Indigenous leaders call for Queen to apologise

Call for Queen to apologise

The president of the Métis National Council made a call for the Queen to apologise for the Canadian residential school crisis in order to help survivors and their families heal.

Cassidy Caron (pictured) says residential school survivors told her that an apology from the Queen would be important since she is the leader of the Anglican Church and Canada’s head of state. They also suggested the Queen should pay reparations to survivors.

The school system was created to isolate indigenous children from the influence of their own native culture and religion, to assimilate them into the dominant Canadian culture.

Caron’s call comes a month after Pope Francis apologised at the Vatican to survivors and indigenous delegates for the Catholic Church’s role in residential schools.

“There’s so much healing that is needed,” Caron said.

“We need basic human necessities in our communities and it stems from colonisation. It stems from assimilation – and some financial reparations are absolutely helpful in helping us move forward.”

Caron says she will make the request to Prince Charles and his wife, Camilla, at a reception with them at Rideau Hall on Wednesday.

The Prince of Wales and the Duchess of Cornwall are to visit Canada this week for a three-day tour that is to focus partly on indigenous reconciliation.

Mary Simon, Canada’s first indigenous Governor General, called the visit a chance to “showcase the evolution of our country, our diverse and inclusive society, as well as the resilience of indigenous communities.”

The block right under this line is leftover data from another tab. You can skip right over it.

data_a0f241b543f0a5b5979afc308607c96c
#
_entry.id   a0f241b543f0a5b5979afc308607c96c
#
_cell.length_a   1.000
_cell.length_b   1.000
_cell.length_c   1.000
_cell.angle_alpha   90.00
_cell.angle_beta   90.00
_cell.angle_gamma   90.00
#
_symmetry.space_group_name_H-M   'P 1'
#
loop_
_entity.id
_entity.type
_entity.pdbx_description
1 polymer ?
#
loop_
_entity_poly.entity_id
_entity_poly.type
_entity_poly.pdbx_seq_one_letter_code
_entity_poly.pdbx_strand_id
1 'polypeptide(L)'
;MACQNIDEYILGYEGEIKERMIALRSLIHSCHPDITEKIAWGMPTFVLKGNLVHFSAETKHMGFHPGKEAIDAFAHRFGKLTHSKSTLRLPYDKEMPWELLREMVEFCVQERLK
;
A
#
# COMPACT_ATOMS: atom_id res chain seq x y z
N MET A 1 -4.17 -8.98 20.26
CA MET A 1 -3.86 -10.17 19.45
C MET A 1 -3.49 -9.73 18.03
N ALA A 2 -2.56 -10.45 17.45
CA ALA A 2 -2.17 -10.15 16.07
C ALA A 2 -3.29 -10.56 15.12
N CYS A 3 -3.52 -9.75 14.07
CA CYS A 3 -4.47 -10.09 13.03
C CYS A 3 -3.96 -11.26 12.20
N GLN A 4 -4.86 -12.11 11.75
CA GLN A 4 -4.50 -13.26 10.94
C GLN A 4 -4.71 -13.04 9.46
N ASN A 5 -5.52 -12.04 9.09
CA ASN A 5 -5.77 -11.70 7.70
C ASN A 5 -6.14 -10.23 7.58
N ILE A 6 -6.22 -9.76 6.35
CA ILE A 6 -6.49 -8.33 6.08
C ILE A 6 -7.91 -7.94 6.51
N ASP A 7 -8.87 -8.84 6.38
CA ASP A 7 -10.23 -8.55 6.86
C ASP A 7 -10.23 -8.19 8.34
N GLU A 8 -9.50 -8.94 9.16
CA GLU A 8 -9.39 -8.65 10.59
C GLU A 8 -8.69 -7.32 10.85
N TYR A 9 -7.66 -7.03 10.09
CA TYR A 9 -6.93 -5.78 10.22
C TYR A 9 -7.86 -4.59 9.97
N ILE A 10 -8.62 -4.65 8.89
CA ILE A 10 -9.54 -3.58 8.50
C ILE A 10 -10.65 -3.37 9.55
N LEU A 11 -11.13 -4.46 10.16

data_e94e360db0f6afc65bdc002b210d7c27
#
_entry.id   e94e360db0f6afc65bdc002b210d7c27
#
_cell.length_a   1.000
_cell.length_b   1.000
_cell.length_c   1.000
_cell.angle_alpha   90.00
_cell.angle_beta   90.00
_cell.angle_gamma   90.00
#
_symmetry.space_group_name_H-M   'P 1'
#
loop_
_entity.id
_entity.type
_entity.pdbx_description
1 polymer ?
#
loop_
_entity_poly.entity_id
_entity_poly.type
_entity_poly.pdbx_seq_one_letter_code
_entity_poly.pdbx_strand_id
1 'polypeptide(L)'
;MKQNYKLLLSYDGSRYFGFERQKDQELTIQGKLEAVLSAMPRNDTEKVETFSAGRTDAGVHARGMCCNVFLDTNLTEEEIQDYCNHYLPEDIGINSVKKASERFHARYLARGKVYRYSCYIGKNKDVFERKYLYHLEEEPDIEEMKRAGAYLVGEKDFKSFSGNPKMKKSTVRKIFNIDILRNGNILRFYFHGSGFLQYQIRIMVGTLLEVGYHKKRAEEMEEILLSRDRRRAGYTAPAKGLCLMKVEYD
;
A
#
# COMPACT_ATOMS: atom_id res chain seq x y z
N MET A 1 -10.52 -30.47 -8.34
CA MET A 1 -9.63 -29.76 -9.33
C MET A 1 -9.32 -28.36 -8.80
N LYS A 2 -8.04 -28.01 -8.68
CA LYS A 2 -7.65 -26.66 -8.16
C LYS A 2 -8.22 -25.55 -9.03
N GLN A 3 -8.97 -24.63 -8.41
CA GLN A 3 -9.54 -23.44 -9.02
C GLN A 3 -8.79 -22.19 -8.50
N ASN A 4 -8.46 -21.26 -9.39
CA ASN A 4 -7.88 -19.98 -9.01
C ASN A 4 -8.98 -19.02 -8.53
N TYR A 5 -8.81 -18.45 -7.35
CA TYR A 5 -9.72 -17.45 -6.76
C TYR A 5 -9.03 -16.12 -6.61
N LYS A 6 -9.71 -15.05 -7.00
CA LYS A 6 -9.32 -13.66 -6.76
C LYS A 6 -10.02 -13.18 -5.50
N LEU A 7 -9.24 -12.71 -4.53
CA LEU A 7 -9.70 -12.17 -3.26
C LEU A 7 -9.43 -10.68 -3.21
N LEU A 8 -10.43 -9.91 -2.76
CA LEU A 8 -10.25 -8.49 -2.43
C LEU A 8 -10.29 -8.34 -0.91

Many First Nations signed treaties with the Crown that made promises — such as pledges to share resources — that the Crown later violated.

“The Queen is also a treaty member and she has an obligation to live up to the agreement,” said Paul Andrew, who survived the notorious residential school Grollier Hall in Inuvik, North West Territories.

“Through reconciliation, they can right the wrongs.”

The Archbishop of Canterbury recently apologised in Canada for the Anglican Church’s role in residential schools.

“I am sorry that the church belittled your spirituality, denigrated and undermined your culture and tradition, and above all your language,” Justin Welby said in Saskatoon.

After witnessing the apology, Brian Hardlotte, grand chief of the Prince Albert Grand Council, said the Queen should complete the apology for the Anglican Church.

“That’s something that I would personally, as a leader and a survivor, would like to see,” he said.

Some 150,000 indigenous children were forced to attend residential schools – of which he Anglican Church ran about three dozen.


CBC News

Everything GP


Additional reading

News category: World.

Tags: , , ,